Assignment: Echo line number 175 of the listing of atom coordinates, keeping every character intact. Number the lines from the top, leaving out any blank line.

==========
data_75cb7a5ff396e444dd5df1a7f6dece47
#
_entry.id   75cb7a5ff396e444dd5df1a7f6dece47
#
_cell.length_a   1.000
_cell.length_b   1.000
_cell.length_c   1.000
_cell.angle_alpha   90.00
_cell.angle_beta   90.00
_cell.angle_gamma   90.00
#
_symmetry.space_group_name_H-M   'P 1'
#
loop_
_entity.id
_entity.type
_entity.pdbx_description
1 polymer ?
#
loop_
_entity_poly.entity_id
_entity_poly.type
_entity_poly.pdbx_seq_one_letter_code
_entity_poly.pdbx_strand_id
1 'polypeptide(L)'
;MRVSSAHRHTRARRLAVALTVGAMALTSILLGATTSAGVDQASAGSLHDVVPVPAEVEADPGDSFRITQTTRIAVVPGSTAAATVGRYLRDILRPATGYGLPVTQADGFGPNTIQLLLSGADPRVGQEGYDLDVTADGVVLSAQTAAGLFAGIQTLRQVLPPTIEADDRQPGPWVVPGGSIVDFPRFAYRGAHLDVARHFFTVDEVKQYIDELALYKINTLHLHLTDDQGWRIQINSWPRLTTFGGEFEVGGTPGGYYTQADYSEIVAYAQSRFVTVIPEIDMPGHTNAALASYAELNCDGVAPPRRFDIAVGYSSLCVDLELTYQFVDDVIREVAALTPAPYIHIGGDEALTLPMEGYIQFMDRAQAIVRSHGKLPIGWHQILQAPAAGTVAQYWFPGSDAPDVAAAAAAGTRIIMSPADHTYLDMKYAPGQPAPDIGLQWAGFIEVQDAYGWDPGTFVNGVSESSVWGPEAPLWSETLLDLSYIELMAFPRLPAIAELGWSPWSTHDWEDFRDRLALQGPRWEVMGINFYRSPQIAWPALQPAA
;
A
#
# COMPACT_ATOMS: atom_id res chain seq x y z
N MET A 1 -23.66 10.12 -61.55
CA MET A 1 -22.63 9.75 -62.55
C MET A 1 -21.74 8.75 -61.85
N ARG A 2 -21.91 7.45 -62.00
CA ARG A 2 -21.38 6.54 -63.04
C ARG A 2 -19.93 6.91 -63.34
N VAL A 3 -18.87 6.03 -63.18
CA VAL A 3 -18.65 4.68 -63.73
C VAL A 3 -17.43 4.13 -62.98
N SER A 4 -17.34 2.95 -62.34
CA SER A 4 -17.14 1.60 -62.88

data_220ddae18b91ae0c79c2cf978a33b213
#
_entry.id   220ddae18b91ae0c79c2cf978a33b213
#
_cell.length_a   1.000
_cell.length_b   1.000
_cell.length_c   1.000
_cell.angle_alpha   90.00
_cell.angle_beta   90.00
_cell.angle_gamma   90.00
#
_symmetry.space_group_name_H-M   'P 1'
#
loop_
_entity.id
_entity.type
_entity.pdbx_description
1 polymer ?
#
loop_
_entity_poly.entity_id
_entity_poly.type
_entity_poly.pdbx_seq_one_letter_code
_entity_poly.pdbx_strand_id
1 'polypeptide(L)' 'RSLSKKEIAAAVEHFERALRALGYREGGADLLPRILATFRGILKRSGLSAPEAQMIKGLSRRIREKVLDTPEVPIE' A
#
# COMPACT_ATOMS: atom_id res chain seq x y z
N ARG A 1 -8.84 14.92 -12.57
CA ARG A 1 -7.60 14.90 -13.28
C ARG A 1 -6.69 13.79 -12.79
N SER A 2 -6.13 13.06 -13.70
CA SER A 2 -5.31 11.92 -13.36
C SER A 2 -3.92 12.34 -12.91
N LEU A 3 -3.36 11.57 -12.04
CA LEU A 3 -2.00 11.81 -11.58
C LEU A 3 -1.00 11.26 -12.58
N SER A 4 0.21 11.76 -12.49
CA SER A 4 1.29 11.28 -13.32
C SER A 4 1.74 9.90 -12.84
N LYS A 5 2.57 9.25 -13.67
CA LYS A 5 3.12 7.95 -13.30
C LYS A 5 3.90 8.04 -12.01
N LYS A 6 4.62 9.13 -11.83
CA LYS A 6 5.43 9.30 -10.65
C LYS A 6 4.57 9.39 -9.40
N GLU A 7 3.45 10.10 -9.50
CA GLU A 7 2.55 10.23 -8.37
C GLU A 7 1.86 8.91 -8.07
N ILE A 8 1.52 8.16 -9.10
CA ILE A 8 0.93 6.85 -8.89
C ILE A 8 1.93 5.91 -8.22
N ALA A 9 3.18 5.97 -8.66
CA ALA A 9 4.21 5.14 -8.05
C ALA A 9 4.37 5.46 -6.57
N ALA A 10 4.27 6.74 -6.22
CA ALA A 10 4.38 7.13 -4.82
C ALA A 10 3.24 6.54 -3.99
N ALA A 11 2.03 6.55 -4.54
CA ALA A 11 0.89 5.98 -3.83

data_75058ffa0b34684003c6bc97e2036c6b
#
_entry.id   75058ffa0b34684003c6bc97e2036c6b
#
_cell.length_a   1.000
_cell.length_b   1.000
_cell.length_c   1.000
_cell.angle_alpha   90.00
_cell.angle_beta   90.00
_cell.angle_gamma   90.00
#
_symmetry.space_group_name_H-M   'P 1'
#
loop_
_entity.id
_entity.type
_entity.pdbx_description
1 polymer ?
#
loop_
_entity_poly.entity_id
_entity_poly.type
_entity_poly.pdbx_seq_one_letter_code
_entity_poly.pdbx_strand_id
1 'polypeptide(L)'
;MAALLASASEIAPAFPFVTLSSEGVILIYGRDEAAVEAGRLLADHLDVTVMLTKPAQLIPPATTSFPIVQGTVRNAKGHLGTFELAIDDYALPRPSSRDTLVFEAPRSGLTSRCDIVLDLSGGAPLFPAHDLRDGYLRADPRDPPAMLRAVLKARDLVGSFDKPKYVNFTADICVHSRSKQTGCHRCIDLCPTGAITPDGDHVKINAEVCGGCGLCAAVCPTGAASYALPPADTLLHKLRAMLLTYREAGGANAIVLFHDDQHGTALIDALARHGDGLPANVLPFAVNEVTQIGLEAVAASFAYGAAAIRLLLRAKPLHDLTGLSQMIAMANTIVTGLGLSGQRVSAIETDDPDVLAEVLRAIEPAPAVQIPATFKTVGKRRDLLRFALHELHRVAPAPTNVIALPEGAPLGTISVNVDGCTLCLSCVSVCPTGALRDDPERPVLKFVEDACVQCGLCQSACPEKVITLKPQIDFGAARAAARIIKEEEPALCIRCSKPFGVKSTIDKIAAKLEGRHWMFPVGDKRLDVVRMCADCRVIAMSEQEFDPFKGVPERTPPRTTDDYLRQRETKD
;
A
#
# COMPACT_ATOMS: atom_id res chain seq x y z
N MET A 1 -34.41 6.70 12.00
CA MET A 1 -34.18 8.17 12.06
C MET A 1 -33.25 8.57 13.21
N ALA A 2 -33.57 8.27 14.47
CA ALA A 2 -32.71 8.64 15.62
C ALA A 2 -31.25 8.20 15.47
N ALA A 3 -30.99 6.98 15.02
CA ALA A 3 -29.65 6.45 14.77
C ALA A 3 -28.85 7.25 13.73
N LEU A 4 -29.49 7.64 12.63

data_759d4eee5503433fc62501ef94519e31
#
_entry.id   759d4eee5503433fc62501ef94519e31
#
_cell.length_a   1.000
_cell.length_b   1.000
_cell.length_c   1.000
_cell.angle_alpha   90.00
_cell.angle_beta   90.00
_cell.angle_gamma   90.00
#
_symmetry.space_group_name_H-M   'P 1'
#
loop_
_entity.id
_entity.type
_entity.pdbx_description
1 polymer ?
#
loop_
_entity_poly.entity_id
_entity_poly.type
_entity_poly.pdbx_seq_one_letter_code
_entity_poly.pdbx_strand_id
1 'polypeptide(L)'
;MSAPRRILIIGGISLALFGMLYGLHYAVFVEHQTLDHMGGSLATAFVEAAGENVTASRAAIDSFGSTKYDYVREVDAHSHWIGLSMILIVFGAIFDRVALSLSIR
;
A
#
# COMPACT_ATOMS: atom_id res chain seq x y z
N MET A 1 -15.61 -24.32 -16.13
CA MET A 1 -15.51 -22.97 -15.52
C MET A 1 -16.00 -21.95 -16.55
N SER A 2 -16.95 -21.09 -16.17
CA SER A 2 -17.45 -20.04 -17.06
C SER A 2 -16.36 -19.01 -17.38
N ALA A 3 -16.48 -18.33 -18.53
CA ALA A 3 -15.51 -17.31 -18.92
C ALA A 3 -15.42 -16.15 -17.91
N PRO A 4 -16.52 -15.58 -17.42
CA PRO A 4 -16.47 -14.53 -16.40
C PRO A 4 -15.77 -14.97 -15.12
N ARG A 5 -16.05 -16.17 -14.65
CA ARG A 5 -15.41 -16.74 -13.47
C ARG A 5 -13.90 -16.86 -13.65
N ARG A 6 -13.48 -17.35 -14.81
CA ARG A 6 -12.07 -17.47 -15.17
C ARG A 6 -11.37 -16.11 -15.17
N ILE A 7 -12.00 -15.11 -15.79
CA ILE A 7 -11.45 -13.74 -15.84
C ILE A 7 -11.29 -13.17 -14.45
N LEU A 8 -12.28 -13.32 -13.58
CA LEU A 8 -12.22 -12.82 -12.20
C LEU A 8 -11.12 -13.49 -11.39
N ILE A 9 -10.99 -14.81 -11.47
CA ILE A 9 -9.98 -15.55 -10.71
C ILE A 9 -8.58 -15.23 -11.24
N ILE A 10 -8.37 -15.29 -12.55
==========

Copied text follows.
CA SER A 2 -17.45 -20.04 -17.06